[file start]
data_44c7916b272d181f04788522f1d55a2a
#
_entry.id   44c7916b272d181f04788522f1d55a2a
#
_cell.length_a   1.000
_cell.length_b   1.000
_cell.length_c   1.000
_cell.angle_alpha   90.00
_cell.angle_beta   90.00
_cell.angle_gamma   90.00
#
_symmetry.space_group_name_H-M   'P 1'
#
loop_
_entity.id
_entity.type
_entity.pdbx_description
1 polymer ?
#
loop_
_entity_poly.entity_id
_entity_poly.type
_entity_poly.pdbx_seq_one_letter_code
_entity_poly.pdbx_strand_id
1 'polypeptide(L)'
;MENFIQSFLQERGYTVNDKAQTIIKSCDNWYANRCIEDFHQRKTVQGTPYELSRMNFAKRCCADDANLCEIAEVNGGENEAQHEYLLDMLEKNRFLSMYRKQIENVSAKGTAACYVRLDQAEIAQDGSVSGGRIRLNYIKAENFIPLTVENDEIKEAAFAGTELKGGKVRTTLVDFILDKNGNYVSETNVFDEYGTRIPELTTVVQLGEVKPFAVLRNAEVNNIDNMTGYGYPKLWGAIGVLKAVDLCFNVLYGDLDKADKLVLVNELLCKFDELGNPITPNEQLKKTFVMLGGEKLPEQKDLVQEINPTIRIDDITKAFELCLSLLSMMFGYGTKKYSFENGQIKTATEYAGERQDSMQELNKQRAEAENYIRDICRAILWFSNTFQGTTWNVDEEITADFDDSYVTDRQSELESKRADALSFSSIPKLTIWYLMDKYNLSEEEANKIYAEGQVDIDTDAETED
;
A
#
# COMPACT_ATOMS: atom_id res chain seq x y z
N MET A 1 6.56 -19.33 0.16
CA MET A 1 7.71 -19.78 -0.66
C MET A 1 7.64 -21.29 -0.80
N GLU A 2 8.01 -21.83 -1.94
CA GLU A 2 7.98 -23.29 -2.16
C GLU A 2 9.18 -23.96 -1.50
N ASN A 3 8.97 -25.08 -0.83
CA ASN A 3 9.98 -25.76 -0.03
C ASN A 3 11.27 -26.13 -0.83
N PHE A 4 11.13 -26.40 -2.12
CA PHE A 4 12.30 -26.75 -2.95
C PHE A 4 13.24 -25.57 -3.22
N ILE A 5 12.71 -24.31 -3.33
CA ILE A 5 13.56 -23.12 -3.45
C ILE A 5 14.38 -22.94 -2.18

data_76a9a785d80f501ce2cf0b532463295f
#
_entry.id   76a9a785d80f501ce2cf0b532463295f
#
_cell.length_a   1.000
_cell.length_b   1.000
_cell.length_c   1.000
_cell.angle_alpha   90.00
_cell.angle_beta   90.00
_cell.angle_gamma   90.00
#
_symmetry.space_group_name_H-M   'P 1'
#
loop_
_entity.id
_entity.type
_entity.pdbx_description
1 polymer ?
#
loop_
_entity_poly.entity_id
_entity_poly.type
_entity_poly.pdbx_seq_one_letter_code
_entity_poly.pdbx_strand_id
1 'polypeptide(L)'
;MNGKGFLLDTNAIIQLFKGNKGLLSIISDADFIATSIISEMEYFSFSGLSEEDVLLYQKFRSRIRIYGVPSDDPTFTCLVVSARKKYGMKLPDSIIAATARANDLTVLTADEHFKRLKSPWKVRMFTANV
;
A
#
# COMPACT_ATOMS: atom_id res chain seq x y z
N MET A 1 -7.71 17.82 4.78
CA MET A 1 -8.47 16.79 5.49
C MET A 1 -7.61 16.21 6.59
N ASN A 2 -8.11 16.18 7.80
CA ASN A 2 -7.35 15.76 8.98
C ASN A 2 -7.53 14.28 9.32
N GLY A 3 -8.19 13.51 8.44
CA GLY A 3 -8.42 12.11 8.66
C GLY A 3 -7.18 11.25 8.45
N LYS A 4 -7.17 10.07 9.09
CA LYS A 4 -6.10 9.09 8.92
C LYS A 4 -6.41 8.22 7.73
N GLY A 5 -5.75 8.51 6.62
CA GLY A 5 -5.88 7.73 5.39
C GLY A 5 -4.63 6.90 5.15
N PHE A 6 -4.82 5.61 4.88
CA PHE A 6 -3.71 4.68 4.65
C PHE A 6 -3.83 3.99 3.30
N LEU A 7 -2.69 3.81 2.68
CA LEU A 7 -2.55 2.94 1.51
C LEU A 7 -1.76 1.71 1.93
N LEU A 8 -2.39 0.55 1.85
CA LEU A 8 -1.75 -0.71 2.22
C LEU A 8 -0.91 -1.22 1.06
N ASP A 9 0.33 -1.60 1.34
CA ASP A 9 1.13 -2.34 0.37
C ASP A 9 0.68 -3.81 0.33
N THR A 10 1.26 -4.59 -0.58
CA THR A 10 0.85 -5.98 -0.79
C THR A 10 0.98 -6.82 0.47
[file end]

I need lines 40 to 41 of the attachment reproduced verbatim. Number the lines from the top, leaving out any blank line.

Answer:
N PHE A 4 11.13 -26.40 -2.12
CA PHE A 4 12.30 -26.75 -2.95